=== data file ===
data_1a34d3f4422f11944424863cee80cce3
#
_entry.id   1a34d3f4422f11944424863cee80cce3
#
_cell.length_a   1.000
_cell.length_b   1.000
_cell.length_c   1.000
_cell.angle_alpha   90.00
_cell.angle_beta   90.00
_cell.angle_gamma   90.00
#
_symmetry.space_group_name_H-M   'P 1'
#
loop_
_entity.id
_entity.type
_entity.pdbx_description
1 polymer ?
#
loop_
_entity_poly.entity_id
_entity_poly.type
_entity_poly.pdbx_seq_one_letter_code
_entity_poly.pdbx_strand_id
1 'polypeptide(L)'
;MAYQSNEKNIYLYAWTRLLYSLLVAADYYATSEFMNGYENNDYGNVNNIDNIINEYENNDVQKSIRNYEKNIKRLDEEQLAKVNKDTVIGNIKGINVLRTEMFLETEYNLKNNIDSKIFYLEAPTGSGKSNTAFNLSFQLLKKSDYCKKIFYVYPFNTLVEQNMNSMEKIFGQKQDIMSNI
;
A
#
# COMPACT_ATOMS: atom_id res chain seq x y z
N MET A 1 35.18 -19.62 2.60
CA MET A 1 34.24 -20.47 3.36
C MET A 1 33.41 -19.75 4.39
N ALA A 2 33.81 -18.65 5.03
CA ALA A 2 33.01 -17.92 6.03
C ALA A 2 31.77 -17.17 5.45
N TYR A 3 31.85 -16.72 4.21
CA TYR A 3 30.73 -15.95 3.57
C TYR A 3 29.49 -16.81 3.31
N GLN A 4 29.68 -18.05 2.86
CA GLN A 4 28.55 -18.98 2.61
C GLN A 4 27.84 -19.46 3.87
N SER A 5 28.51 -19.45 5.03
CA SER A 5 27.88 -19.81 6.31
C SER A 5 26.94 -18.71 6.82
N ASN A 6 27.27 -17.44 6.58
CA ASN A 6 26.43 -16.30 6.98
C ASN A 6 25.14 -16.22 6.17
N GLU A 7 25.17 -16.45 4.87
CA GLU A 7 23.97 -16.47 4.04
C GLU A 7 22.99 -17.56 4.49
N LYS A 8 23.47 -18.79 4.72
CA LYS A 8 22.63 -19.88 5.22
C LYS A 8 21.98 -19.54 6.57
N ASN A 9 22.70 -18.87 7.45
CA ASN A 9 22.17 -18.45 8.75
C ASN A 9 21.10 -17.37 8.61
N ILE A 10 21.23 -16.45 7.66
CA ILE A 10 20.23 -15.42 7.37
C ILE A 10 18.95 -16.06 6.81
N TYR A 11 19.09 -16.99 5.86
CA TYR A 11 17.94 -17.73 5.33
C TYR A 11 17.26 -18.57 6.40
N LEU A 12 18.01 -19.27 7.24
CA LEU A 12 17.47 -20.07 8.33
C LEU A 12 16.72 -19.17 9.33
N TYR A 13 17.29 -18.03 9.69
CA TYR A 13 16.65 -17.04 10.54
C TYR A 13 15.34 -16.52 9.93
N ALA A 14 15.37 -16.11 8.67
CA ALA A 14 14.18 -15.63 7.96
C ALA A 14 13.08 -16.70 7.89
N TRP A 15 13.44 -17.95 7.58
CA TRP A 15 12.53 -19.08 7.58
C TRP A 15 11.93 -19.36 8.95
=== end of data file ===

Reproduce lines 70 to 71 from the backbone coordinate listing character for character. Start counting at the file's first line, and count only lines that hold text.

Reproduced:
N ALA A 14 15.37 -16.11 8.67
CA ALA A 14 14.18 -15.63 7.96